Marathon running is difficult enough without considering inclement weather. These races take months and months of preparation even for those of us in the best shape. Normally marathon runners will find a spring, summer, or fall marathon in which to participate — but running marathons is a year-round activity, and some are even organized in the coldest winter months. What should you wear when running in a cold-weather winter marathon?
First, you need to be prepared for a variety of different weather phenomena. Second, you need to practice running in those different weather phenomena. Third, you need to check the weather before your race.
One of the biggest obstacles to winter marathon running is knowing what clothing to use. Normally, athletes who run or hike in winter weather use a crafty layering system. Once you begin to exercise, your body produces a lot of heat and you will start to sweat. Do too much sweating in cold weather, and you could soon find yourself suffering from hypothermia.
While not as effective, you still need layers when running a marathon in winter. Since you won’t have anywhere to pack those extra layers when you decide to shed them, you’ll have to tie off the unwanted clothing around your waist.
Here’s the golden rule: Never, ever wear cotton. It gets wet and stays wet.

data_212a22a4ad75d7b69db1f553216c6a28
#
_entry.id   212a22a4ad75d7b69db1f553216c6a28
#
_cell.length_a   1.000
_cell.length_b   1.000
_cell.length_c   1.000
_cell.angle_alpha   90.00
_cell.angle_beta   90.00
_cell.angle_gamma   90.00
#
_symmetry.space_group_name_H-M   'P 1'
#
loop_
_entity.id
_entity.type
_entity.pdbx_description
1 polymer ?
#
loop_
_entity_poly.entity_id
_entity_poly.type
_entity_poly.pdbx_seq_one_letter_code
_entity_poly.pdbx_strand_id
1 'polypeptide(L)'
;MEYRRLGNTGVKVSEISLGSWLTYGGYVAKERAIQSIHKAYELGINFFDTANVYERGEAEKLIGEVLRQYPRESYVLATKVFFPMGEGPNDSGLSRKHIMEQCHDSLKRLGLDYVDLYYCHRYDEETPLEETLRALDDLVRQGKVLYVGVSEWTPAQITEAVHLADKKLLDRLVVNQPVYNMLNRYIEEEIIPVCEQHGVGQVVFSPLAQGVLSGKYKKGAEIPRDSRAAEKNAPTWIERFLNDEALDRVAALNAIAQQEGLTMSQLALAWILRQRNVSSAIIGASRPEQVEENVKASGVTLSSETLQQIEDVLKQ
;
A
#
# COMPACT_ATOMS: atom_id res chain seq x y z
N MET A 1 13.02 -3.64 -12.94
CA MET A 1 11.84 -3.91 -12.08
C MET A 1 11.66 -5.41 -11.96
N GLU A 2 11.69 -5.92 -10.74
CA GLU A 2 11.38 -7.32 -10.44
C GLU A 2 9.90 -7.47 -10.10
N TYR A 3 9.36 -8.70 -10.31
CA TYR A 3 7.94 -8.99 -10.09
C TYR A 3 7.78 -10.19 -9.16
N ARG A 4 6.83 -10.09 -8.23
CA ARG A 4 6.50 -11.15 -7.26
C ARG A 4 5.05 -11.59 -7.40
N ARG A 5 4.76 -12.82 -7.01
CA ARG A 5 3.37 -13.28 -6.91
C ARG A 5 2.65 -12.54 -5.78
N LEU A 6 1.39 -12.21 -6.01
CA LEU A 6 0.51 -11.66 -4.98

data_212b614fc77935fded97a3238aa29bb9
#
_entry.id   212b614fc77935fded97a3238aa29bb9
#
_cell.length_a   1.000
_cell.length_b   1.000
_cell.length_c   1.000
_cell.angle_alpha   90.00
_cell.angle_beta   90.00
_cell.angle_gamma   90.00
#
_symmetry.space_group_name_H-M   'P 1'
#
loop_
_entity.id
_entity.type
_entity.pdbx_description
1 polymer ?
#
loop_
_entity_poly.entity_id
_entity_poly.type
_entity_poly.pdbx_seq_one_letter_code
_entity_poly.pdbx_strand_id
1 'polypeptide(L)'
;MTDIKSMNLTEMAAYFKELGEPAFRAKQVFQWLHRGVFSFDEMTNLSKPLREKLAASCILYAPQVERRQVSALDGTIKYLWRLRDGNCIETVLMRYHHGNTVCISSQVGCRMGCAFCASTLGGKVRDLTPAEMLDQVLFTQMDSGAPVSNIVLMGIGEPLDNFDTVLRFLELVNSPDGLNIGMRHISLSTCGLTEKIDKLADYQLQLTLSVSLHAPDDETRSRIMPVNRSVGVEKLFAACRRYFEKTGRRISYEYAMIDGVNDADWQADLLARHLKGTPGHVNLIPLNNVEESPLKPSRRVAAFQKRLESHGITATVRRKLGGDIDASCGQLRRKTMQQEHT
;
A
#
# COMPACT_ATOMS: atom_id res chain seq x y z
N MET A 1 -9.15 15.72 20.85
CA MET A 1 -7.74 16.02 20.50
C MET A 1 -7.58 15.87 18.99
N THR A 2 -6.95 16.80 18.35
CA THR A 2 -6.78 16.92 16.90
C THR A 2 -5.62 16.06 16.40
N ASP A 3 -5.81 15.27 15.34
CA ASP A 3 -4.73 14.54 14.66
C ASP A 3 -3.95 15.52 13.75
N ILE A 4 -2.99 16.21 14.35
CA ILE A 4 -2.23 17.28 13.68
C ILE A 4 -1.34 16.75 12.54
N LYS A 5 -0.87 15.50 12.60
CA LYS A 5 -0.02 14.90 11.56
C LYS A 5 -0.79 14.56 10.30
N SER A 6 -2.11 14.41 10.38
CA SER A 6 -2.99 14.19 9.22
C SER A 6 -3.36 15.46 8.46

- Start with a base layer. When running in especially cold weather, you’ll need a form-fitting base layer. Look for merino wool long underwear for both your legs and torso. It’ll keep you warm and wick extra moisture quickly.
- Add a middle layer. If necessary, add a thin fleece or synthetic hoodie over your base layer.
- Add an outer layer. This layer is meant to trap any body heat that escapes the other two layers. Normally you would wear a “puffy” synthetic or down coat with a hood. These are very thin but also very warm.
- Add a shell. You won’t always need this outer layer, but you’ll want a thin rainproof coat or poncho. Look for water-proof and wind-breaking jackets and pants to make your shell.
- Add Headgear. Your body loses heat through your head. Try wearing a ski balaclava, ski goggles, and buff. These should keep you warm under the two hoods, but add a quick-dry cap if needed.
- Gloves. Poor circulation can quicken hypothermia, so when choosing winter gear make sure you have free-range of movement — especially when choosing gloves. Try a fleece base layer underneath a thicker, weather-proof outer layer. Make sure you choose gloves you can clip to a belt or another piece of clothing so you can take them off when you get warm.
- Shoes/Boots. Running in boots is nigh impossible, so you’ll want to do your research and try on a number of different options. Start with trail runners for warmer weather, and then move on to form-fitting boots for colder weather.
- Socks. Be sure that your socks are thin enough to fit in your footwear, but thick enough to keep you warm on a cold run. You’ll want wool or synthetic socks — never cotton.